As a gifted runner, Jeanie Zelinski has reaped many of the rewards enjoyed by successful athletes: a college scholarship, life-long friends, the exhilaration of competition and the joy of winning. However, that running would eventually take the 27-year-old Memphian to one of the poorest countries in the world was an unexpected twist that would lead her to a new passion.
“I really knew nothing about Haiti. I was uncomfortable with my life and I just felt like there was more I needed to be doing. I had so much energy and it just seemed to be spinning,” she said. Zelinski, an occupational therapist, became interested in going to Haiti during the 2010 24-Hour Tour d’Esprit race, which benefits Haiti Medical Missions of Memphis (HMMoM).
HMMoM staffs and stocks a medical, dental and rehabilitation clinic in Croix des Bouquets, Haiti. The Holy Spirit clinic treats approximately 200 Haitians each day free of charge. It is one of the few-surviving medical facilities in the Port-au-Prince region after the devastating 2010 earthquake. In addition, as the cholera epidemic persists, the Holy Spirit clinic has become increasingly busy. The 24-Hour Tour d’Esprit is the major funding source for HMMoM.
Zelinski was a member of the winning Breakaway team, which completed an amazing 240 laps around the one-mile course in 24 hours. While at the race, she heard that HMMoM had opened a rehabilitation hospital after the earthquake. She later contacted Susie Kraus, also an occupational therapist and wife of one of the founders of HMMoM, Dr. Gordon Kraus. “Susie told me about the rehab clinic they had opened in Haiti and I thought, I’m a therapist, I can go.”
Zelinski mulled the idea over for several weeks, discussed it with her family and then reality hit. “I had school loans, I had to pay off my truck,” she said. Although HMMoM would pay for her food, lodging, and provide her with a small stipend, the cost of a year without a salary became an obstacle. “I had the time and desire to give but sadly, money was a barrier,” she said. Before she knew it, Memphis runners helped remove that barrier.
Races were organized to benefit her trip and in three months, the running community had raised enough money to help pay her expenses while she was in Haiti. "The people of Memphis just didn’t quit,” she said.
In January of 2011 Zelinski began her new life in Haiti. “It was so hard and uncomfortable at first. I wasn’t able to communicate because of the language, I was learning about Haitian customs and I was so afraid of disrespecting someone,” she said. Zelinski likens herself to an oyster being rubbed by sand. “I’ll be a good pearl some day.”
Although Zelinski’s experiences in Haiti are always evolving, she is getting her bearings and feels that she is making an impact. Along with a physical therapist from Texas and two Chilean therapists, a rehabilitation clinic with a focus on wellness has taken shape. The therapists have established a successful, busy outpatient clinic that treats adults and children during individual sessions, exercise and education classes.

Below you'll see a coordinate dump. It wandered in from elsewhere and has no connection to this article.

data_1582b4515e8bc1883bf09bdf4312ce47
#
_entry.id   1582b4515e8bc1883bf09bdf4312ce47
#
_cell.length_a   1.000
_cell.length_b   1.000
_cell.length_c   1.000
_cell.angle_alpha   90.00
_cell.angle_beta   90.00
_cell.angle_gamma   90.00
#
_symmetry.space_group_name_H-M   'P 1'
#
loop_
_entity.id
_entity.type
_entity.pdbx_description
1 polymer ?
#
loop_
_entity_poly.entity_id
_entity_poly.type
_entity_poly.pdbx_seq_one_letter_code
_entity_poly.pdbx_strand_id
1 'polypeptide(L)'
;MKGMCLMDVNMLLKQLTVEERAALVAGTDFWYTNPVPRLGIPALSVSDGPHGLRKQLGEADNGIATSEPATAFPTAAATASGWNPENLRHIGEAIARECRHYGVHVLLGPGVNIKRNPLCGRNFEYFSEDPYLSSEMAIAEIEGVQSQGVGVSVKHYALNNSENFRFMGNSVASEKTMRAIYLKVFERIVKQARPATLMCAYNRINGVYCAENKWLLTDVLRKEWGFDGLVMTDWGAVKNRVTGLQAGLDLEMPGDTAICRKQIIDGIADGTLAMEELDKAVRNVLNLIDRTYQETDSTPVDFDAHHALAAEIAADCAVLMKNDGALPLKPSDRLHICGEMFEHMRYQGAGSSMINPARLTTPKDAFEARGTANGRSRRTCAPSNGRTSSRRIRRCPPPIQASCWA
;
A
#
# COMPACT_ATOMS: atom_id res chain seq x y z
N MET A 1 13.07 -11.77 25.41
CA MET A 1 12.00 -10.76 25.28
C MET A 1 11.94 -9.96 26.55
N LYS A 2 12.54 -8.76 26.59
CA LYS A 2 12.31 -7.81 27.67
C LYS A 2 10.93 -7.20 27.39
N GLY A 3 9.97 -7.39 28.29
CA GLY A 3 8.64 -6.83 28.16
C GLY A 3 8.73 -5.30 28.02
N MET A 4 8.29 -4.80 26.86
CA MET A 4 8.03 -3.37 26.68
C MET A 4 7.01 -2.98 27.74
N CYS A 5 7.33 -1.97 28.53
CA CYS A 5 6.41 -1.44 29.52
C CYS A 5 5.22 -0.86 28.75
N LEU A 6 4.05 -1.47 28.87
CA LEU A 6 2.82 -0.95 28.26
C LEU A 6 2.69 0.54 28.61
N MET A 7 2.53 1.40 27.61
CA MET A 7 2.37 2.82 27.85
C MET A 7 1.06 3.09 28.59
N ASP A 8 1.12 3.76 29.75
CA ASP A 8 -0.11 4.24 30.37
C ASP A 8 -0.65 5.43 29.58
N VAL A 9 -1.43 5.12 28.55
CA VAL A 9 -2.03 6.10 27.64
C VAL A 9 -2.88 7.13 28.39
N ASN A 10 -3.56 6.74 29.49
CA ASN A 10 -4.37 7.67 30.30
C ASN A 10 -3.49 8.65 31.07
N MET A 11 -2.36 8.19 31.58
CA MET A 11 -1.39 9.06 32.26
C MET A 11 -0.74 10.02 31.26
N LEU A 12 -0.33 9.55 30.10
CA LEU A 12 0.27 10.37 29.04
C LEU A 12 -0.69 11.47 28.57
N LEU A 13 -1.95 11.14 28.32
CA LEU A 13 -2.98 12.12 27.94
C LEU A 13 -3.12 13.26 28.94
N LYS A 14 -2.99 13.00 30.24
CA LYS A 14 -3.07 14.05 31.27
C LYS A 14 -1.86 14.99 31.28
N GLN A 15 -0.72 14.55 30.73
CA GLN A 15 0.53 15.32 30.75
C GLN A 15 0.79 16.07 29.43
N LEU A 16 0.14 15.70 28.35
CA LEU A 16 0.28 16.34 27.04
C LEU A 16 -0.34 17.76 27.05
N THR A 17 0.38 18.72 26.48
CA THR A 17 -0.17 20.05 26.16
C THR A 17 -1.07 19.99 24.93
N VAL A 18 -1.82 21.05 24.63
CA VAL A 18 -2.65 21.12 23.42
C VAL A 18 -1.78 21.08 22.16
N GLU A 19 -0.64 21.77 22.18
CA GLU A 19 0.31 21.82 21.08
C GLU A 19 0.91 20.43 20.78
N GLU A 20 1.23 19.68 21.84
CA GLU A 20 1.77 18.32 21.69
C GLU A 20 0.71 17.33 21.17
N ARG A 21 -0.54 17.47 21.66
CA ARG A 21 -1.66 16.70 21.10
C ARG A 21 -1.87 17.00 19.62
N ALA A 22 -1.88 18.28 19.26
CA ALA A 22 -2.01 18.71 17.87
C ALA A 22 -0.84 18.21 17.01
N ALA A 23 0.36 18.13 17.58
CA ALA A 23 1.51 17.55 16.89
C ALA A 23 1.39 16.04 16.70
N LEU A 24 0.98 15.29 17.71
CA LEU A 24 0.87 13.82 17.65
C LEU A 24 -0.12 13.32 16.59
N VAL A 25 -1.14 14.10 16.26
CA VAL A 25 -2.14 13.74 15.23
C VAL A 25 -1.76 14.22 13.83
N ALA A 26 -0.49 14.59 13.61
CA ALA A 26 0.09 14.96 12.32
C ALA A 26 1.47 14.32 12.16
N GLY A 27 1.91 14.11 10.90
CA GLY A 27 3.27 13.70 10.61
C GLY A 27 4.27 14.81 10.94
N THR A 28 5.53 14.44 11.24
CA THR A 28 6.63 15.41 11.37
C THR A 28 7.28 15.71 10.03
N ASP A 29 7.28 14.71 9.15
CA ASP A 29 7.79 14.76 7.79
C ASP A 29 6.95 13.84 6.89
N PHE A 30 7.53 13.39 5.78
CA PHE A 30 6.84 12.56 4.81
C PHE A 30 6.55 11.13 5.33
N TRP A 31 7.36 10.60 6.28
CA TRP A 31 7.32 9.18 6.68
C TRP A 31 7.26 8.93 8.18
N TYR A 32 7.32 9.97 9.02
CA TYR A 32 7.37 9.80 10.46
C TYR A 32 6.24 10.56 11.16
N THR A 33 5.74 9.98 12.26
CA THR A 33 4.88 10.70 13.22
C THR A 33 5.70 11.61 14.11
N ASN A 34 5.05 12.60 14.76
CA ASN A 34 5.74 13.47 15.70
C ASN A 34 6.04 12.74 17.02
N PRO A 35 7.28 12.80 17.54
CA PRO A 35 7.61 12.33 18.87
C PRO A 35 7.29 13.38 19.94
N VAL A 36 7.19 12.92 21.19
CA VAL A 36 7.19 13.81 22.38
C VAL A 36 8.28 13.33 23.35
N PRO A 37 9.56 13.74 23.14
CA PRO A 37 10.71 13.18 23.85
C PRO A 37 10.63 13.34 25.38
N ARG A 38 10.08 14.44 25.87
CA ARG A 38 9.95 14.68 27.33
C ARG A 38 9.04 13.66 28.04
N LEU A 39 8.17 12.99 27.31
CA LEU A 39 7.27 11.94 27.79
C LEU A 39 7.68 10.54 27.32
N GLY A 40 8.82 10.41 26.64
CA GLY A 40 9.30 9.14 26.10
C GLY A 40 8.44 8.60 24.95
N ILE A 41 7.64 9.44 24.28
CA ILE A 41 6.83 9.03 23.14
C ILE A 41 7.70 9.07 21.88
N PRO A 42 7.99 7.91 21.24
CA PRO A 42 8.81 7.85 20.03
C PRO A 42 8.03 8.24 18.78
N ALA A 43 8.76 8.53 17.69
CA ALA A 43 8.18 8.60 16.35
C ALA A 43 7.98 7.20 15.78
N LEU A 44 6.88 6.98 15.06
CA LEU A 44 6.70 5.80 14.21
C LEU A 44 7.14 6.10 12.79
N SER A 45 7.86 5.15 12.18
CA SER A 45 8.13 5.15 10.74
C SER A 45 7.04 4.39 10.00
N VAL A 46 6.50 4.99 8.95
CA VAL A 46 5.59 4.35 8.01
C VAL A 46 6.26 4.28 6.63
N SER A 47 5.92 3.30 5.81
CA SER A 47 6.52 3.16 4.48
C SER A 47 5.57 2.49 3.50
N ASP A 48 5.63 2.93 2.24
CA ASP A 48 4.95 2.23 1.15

“Disabilities are so traumatic in Haiti. If a child can’t sit up then two lives are completely affected because the mother must take total care of that child,” she said. For one young child with cerebral palsy, the rehabilitation team designed a chair out of a bucket so his mother could allow him to sit independently instead of having to hold him upright.
In addition to patient care, working to unravel the vast landscape of non-governmental organizations (NGOs) is another project the rehabilitation team has been working towards. Since the earthquake, HMMoM’s medical complex has become one of the most important facilities in the country. The team has partnered with many NGOs and the Ministry of Health to share supplies and other resources so all donations reach those who are most in need.
Eventually, she would like to see HMMoM hire Haitian therapists, which would ensure the longevity of the clinic. Currently, the organization employs 17 Haitians at the medical facility, including two rehab technicians who Zelinski is training.
Zelinski says she is learning and continues to adjust. She often struggles with her relationships with the Haitians. “They put me on a pedestal and I’m just Jeanie,” she said. She’s also learned to temper her own expectations of herself. “When people have nothing, sometimes they want more than I can give. I can only give rehab. Sometimes I have to put up a wall.”
In spite of this, Zelinski describes her journey as incredible. “I’ve gotten way more out of my experience than I have given. The people are poor but they are so rich in spirit, culture and passion. They put me to shame,” she said. “I love my life. I wouldn’t change what I’m doing.”
Running continues to be a part of Zelinski’s routine in Haiti. “I took Jeanie to Haiti, too, and she has to run. It has always been a part of my life and it has to be part of my life in Haiti,” she said. While running may be her gift, running has also given Haiti the gift of Jeanie Zelinski.